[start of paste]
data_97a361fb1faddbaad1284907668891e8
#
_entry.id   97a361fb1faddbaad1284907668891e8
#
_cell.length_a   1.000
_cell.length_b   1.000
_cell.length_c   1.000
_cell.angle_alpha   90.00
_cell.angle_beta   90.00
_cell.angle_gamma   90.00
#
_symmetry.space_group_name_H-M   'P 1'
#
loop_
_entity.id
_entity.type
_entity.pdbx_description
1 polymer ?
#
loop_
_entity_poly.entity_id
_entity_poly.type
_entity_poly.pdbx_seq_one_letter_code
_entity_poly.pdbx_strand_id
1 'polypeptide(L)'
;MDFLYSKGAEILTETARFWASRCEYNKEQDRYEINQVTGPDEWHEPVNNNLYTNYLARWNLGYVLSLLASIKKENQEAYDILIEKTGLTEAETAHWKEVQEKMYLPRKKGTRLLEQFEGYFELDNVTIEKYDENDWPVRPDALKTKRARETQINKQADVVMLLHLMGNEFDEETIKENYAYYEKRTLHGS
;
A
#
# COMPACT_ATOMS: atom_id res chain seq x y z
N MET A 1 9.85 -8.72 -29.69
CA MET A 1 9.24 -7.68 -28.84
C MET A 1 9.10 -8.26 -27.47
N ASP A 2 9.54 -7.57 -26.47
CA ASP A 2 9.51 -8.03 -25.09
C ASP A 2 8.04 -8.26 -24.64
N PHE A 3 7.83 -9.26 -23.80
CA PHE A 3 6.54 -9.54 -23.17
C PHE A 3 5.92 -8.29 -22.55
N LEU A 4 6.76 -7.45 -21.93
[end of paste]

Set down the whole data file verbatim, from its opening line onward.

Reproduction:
data_97a361fb1faddbaad1284907668891e8
#
_entry.id   97a361fb1faddbaad1284907668891e8
#
_cell.length_a   1.000
_cell.length_b   1.000
_cell.length_c   1.000
_cell.angle_alpha   90.00
_cell.angle_beta   90.00
_cell.angle_gamma   90.00
#
_symmetry.space_group_name_H-M   'P 1'
#
loop_
_entity.id
_entity.type
_entity.pdbx_description
1 polymer ?
#
loop_
_entity_poly.entity_id
_entity_poly.type
_entity_poly.pdbx_seq_one_letter_code
_entity_poly.pdbx_strand_id
1 'polypeptide(L)'
;MDFLYSKGAEILTETARFWASRCEYNKEQDRYEINQVTGPDEWHEPVNNNLYTNYLARWNLGYVLSLLASIKKENQEAYDILIEKTGLTEAETAHWKEVQEKMYLPRKKGTRLLEQFEGYFELDNVTIEKYDENDWPVRPDALKTKRARETQINKQADVVMLLHLMGNEFDEETIKENYAYYEKRTLHGS
;
A
#
# COMPACT_ATOMS: atom_id res chain seq x y z
N MET A 1 9.85 -8.72 -29.69
CA MET A 1 9.24 -7.68 -28.84
C MET A 1 9.10 -8.26 -27.47
N ASP A 2 9.54 -7.57 -26.47
CA ASP A 2 9.51 -8.03 -25.09
C ASP A 2 8.04 -8.26 -24.64
N PHE A 3 7.83 -9.26 -23.80
CA PHE A 3 6.54 -9.54 -23.17
C PHE A 3 5.92 -8.29 -22.55
N LEU A 4 6.76 -7.45 -21.93